Dairy farming is important to Zimbabwe’s economy. When the agricultural industry sneezes in the country, the whole economy catches the cold. Until the recent increase, smallholder dairy farmers produced about

three percent of the country’s milk production. Markets for milk are strong but production systems are generally inefficient, with growth coming from increases in the number of cows rather than in milk production per animal.

There are several challenges affecting the growth, viability and competitiveness of the dairy sector. These include low productivity, limited number of dairy animals and weak genetics in the dairy herd, high production and processing cost, limited access to affordable finance and foreign currency, high compliance cost and effects of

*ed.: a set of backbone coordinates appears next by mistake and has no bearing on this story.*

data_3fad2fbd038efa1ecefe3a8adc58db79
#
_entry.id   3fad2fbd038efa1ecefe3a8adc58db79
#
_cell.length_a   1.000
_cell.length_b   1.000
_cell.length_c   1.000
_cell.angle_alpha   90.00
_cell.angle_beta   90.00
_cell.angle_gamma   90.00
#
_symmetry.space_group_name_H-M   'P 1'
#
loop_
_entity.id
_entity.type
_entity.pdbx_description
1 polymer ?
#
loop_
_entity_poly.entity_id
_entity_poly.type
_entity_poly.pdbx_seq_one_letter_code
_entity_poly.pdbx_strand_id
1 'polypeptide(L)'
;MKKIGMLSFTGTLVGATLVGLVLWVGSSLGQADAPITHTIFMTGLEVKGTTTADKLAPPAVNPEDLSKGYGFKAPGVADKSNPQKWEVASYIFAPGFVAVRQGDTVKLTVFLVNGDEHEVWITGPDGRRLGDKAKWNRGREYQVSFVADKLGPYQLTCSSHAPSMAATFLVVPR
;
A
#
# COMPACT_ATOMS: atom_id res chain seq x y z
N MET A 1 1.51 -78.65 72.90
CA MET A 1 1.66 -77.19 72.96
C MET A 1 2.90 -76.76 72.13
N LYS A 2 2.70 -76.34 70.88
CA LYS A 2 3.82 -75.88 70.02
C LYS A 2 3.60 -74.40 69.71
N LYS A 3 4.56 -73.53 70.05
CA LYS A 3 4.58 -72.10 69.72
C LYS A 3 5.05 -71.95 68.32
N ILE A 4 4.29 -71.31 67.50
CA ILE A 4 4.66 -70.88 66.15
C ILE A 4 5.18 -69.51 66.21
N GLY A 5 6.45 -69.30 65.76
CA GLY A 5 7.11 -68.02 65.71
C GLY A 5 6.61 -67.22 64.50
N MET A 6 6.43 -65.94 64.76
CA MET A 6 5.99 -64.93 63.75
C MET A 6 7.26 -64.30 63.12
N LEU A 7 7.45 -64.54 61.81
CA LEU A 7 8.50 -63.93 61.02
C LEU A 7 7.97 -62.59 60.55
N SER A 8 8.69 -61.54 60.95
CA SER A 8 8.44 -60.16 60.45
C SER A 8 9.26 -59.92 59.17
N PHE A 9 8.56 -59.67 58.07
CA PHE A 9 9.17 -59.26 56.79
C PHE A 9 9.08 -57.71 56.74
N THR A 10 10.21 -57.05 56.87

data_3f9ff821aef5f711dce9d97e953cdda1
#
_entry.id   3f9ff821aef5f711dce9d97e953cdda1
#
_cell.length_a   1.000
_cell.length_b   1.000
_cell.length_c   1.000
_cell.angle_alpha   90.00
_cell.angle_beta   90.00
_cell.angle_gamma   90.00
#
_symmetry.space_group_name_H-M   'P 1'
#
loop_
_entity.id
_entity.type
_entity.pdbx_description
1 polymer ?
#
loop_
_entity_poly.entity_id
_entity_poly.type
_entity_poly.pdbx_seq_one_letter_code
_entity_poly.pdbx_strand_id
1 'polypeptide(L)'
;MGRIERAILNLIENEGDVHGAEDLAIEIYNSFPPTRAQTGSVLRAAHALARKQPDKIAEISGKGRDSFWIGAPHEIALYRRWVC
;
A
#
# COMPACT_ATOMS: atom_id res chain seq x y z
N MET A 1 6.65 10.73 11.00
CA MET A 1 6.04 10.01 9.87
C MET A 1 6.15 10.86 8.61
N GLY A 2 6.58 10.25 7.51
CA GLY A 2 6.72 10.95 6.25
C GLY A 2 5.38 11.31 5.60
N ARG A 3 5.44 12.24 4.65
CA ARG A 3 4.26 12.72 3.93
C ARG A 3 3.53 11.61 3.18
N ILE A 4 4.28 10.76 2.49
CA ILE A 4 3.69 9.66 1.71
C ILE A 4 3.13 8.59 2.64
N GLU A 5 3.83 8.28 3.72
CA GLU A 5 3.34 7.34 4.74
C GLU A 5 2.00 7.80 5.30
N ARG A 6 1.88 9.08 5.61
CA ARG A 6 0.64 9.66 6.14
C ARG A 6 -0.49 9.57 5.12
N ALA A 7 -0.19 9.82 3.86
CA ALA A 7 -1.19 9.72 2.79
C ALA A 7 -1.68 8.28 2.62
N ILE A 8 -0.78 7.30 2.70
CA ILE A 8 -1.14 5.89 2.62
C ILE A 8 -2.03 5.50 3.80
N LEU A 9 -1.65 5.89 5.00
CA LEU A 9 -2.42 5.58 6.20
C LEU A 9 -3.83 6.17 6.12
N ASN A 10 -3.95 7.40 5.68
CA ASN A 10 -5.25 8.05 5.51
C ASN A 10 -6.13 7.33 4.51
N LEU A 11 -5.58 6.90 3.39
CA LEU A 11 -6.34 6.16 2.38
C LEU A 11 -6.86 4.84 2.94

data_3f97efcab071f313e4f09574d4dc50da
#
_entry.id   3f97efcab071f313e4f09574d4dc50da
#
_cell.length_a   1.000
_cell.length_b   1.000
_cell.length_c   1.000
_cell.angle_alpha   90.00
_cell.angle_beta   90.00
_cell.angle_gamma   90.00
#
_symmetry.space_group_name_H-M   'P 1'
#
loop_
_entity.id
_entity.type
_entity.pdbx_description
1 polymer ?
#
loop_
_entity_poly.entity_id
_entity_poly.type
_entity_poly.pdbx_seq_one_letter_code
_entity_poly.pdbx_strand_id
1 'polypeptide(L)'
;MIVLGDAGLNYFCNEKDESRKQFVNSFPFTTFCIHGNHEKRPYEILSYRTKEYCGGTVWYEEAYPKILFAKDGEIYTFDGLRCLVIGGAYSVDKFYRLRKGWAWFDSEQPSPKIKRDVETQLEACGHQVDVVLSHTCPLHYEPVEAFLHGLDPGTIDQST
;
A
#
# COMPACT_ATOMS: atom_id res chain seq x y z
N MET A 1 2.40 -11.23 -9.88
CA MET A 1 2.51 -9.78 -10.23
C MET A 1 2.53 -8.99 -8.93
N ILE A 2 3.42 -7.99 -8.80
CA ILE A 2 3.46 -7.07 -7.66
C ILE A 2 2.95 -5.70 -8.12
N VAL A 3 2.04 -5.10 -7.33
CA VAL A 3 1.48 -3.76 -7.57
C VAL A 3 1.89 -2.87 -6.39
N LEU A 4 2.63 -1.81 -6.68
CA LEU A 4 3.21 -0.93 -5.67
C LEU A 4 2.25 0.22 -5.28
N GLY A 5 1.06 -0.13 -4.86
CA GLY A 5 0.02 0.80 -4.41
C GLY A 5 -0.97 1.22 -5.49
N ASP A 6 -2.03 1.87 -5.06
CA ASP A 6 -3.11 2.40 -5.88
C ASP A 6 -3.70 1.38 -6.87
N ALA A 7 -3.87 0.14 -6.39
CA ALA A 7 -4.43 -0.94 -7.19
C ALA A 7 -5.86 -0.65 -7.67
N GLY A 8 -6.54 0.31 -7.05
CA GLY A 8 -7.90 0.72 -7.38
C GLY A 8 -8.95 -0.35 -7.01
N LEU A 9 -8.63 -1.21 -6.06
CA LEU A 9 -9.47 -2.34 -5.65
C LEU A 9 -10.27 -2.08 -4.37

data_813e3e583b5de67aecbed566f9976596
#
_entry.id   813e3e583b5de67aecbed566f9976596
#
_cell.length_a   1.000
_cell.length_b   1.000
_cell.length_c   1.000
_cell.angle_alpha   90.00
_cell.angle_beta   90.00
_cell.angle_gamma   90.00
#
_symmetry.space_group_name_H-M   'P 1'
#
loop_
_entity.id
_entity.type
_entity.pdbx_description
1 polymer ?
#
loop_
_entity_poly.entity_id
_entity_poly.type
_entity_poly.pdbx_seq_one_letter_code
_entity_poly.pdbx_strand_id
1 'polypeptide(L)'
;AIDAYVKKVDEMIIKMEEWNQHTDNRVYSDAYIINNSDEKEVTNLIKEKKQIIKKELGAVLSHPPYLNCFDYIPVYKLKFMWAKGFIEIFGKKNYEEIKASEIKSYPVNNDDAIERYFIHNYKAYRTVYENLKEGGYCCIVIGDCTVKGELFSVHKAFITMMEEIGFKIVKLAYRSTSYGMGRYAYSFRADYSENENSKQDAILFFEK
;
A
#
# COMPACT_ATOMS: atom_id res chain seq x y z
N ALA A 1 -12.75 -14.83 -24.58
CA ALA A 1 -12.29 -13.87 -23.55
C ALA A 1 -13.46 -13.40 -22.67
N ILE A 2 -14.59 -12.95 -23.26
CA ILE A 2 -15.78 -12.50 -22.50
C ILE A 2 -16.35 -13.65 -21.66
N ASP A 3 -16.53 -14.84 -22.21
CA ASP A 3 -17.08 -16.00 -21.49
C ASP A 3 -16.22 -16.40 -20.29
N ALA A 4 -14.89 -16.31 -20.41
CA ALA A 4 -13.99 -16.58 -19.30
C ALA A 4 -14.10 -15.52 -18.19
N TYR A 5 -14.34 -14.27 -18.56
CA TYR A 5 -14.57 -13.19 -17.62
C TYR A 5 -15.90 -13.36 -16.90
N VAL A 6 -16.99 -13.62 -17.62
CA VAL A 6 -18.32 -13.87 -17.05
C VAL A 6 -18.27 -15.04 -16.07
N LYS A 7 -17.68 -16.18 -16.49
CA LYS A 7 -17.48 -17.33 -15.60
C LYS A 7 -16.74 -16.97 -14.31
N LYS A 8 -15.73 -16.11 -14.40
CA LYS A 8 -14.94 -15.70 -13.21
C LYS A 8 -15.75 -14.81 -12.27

climate change.

To bridge this gap, dairy farmers must modernise by adopting proven technologies and management systems that will increase the quantity and quality of milk they produce.

One of the initiatives to grow the sector is the European-Union – funded Zimbabwe Agricultural Growth Programme. Under its portfolio, it supports the Transforming Zimbabwe’s Dairy Value Chain for the Future (TranZDVC) project. The project mobilised and registered more than 4,000 new dairy farmers between 2019 and 2022.

This scheme aims to address the root causes of under-performance in the dairy value chain by strengthening financing, production, processing and market linkages. The project works with over 4,800 dairy farmers

countrywide.  These include small-scale, medium and large-scale dairy farmers. The overall objective of the project is to contribute to the development of a diversified and efficient dairy sector that promotes inclusive economic growth.